As a general principle, the terms for demanding payment under an on-demand guarantee should be clear and precise.
If certain documents have to be presented or requirements met when the demand is made, that should be clearly stated in the guarantee.
If the Guarantee had required a Dutch law opinion as to the director’s authority to make the demand on the claimant’s behalf, it should have said so expressly. It did not and there should not be a strained interpretation to produce that result. Moreover, the defendant’s experts had accepted that the director’s signature was binding on the claimant.
The parties agreed that the wording of the Guarantee was internally inconsistent as to whether multiple signatories were required but the court determined that that was not a matter of importance on the face of the Guarantee. As the Guarantee did not provide that it had to be signed by no less than two signatories, two signatories could not be interpreted as an essential requirement needing strict compliance. What was important was that the demands were authorised by the claimant, which they were.
The court also found that the requirement to send the demand by registered mail was directory, not mandatory, and the failure to do so was not fatal.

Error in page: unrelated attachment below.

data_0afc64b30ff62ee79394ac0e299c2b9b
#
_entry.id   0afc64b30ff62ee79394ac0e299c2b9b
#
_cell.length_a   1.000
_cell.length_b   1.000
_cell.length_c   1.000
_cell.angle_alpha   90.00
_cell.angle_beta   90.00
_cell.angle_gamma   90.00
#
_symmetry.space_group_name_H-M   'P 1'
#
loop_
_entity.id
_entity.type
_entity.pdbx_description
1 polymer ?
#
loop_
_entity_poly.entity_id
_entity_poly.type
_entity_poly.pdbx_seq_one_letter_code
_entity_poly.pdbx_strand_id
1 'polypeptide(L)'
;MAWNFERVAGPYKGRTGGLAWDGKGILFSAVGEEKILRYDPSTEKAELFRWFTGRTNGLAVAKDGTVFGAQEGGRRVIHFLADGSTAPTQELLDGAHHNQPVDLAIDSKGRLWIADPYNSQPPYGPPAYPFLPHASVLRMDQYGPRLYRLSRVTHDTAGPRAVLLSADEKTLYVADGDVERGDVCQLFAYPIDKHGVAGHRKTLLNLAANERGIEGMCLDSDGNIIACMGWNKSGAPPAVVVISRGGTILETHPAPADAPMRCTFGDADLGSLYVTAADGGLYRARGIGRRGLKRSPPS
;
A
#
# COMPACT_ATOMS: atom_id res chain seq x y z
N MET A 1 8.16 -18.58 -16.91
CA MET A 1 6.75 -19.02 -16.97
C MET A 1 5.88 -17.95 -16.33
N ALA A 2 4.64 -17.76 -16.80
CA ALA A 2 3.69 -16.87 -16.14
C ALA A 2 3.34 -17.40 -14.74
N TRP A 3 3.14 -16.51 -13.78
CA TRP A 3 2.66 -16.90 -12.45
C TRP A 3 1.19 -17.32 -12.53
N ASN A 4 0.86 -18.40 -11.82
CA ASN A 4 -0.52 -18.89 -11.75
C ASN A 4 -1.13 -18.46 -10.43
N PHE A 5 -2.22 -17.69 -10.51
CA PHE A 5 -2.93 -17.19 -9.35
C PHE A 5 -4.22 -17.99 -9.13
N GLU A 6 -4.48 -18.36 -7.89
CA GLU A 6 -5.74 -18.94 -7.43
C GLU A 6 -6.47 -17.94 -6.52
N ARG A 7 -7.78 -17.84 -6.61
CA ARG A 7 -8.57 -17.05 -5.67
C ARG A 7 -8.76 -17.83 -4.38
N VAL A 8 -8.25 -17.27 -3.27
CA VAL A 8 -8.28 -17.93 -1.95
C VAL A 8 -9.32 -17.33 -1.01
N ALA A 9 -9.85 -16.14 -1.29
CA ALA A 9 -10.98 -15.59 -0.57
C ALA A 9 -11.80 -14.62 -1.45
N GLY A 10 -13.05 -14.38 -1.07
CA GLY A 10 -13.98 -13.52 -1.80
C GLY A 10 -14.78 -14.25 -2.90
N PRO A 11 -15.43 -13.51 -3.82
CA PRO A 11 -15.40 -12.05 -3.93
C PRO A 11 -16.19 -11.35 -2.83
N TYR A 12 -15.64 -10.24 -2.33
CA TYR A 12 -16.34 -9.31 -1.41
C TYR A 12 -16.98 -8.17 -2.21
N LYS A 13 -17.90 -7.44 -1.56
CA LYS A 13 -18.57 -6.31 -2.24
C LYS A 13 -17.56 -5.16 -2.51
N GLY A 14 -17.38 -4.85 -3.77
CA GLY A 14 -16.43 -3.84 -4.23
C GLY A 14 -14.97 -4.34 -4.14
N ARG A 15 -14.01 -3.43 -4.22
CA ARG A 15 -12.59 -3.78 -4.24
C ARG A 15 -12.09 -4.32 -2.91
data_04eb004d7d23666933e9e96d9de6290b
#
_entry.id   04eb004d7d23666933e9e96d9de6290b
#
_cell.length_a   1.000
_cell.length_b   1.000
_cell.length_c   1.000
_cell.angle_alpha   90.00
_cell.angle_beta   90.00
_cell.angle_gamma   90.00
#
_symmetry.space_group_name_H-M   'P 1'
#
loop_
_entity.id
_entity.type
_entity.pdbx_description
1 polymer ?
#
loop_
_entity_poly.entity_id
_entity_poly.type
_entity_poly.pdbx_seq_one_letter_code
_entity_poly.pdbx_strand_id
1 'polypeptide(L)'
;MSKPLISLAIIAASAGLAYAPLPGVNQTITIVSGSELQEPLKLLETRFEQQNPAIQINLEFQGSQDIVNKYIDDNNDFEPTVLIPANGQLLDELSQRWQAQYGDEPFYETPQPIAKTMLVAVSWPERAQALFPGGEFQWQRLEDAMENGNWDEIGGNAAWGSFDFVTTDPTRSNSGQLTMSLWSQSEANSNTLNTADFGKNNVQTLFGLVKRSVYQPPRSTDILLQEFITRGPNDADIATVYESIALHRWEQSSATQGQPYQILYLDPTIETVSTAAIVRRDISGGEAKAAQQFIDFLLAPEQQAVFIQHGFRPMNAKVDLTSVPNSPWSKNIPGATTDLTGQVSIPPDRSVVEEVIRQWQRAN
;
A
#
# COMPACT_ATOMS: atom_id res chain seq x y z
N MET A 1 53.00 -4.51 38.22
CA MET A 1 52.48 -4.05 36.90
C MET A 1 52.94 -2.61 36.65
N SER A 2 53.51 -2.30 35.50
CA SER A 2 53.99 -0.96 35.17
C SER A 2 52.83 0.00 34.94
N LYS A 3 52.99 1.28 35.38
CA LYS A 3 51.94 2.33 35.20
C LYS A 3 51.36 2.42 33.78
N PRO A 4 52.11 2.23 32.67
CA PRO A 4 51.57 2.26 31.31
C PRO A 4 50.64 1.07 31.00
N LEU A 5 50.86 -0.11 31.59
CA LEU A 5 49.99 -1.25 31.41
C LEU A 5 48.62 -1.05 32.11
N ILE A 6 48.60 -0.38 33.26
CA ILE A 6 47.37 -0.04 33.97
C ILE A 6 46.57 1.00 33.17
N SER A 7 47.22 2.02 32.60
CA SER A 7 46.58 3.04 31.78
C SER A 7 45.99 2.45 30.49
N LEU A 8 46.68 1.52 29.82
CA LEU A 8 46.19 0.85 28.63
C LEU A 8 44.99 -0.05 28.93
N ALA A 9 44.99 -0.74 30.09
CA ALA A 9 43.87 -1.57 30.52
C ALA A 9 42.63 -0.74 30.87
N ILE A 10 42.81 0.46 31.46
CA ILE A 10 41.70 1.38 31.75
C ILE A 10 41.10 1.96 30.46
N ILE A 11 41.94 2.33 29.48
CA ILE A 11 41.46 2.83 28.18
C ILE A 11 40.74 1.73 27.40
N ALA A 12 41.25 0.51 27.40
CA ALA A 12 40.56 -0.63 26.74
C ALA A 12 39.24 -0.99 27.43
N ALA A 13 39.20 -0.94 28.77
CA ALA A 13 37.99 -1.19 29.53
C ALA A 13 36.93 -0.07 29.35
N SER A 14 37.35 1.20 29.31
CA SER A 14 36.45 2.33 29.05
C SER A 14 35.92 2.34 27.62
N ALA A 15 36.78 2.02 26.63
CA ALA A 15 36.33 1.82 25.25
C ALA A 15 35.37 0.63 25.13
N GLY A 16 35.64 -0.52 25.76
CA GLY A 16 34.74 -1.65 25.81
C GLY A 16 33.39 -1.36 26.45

The guiding principle of a notice clause is one of effective presentation of a demand. The importance of registered post was that once signed for by the recipient, it precluded any suggestion that it had not been received. Here, there was no question as to whether the first demand had been received by the Bank.
Presentation of the first demand was effective and judgment was given in the claimant’s favour.
The decision suggests that a broader approach may be taken to on-demand guarantees than to letters of credit. Whether the degree of compliance required is strict, or not so strict, is a question of construction.
It remains crucial to ensure that the terms of a guarantee are clear and precise and that all terms are strictly complied with when demand is made in order to avoid the sort of dispute (and associated legal cots) that arose in this case.